- type of yarns that trap and hold pockets of air. Lofty yarns knit up in light fabrics with great insulating properties. Woollen spun are usually the loftiest as the fibres aren’t combed prior to spinning and are therefore naturally less dense and more airy
- structurally speaking plys correspond to the strands that make up a yarn. Yarns can be formed of one to multiple ply twisted together.
In Australian and New Zealand terminology the number of ply refers to the weight of a yarn. 8 ply being a DK, 10ply a worsted and so on. In these cases the yarns described aren’t necessarily structurally made up of those specific number of plys.
- Seamless construction
- way of constructing a piece of knitwear completely in the round and, with no seaming involved.
- single plied yarn
- A term used to describe a specific weight of yarn. Sport weight yarns have an average gauge of 25 to 22 stitches per 4” / 10 cm using needles of approximately 3.25 to 3.75 mm.
- A term used to describe yarn with grip. Sticky yarn are particularly suited to stranded knitting as they make the various strands stick to each other making it easier to manage your tension and your floats.
- Stranded knitting
- Stranded-knitting, also called colourwork, is a technique used to create knitted motifs with multiple colours. Usually worked in the round, the floats are carried across the back of the work. Traditional stranded motifs include XOX, stars, flowers & peeries. Many countries and communities have their own traditional stranded knitting styles, motifs and techniques. The term Fair-isle is commonly used as a generic term for stranded knitting which comes from the Scottish island of Fair Isle.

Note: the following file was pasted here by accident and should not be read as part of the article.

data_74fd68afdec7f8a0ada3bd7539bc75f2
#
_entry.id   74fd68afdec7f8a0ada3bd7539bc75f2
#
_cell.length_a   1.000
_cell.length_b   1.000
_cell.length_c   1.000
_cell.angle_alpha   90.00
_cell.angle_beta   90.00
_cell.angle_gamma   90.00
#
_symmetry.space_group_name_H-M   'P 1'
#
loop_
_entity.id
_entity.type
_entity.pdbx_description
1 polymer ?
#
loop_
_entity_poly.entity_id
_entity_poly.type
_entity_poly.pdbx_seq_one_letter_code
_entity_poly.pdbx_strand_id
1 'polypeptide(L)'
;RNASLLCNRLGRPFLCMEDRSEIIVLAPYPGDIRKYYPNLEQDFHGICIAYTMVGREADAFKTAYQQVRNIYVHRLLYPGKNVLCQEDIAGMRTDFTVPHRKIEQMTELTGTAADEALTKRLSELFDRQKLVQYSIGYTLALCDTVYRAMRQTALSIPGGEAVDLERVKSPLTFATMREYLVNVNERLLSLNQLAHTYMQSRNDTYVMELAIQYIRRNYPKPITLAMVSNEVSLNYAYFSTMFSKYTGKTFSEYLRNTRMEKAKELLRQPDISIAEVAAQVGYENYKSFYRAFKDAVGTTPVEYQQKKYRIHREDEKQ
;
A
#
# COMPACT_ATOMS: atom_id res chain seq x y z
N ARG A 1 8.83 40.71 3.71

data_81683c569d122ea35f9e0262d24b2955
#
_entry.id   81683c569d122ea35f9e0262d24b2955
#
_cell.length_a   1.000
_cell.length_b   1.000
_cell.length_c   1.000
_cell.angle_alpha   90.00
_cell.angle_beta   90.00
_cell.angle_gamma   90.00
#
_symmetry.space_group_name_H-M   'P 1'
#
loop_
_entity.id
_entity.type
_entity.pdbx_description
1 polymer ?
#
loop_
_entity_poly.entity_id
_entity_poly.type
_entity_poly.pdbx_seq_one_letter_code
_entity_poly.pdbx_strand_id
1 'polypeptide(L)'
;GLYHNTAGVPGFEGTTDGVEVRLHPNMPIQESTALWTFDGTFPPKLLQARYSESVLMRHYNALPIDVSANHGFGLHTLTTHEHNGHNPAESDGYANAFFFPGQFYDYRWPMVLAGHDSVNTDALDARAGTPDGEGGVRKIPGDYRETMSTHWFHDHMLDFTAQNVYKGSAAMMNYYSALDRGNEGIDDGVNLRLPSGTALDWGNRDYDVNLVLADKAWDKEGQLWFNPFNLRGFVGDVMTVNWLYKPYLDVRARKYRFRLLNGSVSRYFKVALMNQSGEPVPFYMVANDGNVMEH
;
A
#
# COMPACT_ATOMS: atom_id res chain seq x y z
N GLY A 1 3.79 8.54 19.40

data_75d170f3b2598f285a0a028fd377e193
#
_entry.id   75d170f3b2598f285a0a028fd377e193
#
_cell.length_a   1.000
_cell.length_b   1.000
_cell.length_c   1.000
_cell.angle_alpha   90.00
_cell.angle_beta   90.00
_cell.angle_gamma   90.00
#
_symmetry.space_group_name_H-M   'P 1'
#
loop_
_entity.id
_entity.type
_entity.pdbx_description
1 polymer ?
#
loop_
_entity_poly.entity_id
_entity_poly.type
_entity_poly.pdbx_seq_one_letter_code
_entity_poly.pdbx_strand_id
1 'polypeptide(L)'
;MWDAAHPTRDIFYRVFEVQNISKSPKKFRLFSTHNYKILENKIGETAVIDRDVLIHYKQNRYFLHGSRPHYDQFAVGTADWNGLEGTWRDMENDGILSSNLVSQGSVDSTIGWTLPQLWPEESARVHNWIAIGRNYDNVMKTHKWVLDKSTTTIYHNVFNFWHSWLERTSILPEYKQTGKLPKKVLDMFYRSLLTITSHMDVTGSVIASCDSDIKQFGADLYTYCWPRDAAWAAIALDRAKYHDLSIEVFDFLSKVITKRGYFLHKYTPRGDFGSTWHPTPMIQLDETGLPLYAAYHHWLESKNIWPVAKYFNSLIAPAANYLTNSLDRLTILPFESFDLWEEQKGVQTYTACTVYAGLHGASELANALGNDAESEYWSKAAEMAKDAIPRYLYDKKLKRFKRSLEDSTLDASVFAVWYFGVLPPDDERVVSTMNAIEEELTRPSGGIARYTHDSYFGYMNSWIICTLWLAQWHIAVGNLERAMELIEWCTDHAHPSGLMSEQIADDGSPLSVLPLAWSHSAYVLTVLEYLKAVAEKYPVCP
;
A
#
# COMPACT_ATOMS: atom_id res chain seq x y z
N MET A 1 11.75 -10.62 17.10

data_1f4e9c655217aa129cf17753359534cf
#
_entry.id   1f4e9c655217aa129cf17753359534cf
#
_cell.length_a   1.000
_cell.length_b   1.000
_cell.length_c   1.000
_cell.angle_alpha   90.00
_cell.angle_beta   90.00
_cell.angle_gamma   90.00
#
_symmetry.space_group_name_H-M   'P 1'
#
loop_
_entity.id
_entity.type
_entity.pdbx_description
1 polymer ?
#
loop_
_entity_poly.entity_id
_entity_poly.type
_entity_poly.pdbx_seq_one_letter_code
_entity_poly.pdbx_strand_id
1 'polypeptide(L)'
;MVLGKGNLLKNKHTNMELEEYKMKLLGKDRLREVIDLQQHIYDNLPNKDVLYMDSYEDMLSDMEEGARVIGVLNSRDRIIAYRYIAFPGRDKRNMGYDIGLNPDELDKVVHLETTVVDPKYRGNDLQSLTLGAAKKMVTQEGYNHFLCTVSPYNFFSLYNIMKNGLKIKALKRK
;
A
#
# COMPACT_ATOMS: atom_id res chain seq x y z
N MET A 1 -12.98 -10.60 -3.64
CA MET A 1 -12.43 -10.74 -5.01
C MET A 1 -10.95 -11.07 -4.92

- Super Chunky
- term used to describe a specific weight of yarn. Super chunky weight yarns have an average gauge of 9 to 7 stitches per 4” / 10 cm using needles of approximately 10.00 to 15.00 mm
- A square of knitted or crocheted fabric used to measure the tension of your knitting. To insure maximum accuracy it best to measure your gauge over 4” / 10 cm. Your swatch should be at least 12 cm x 12 cm in order to take your measurement over the central stitches – as those around the borders will be tighter and therefore inaccurate.
- during spinning each ply of yarn is given a certain amount of twist and in turn, the multiple plys of yarn are twisted together to give the yarn definition, bounce and durability. Twist creates energy and tension in the yarn which in turn increase its strength and elasticity.
- Weight (yarn weight)
- A term used to describe the thickness of a yarn. In UK terminology the weights are from light to heavy; lace, 4ply/fingering, sport, DK, worsted, aran, chunky and super chunky.
- Woollen spun
- refers to a yarn that has been spun using the woollen-spinning method. Unlike with worsted spinning, here fibres aren’t combed prior to spinning. It results in yarns that retain the lofty and air trapping qualities of the natural fleece. These yarns are particularly warm, light and adaptable in gauge.
- term used to describe a specific weight of yarn. Worsted weight yarns are slightly lighter than aran and have an average gauge of 19 to 17 stitches per 4” / 10 cm using needles of approximately 4.50 to 5.50 mm.
- Worsted spun
- refers to a yarn that has been spun using the worsted-spinning method. With this spinning method, fibres are combed prior to spinning. Combing align the fibres parallel to each other and remove the shorter staples. It results in yarns that are smooth and dense, with good stitch definition and drape.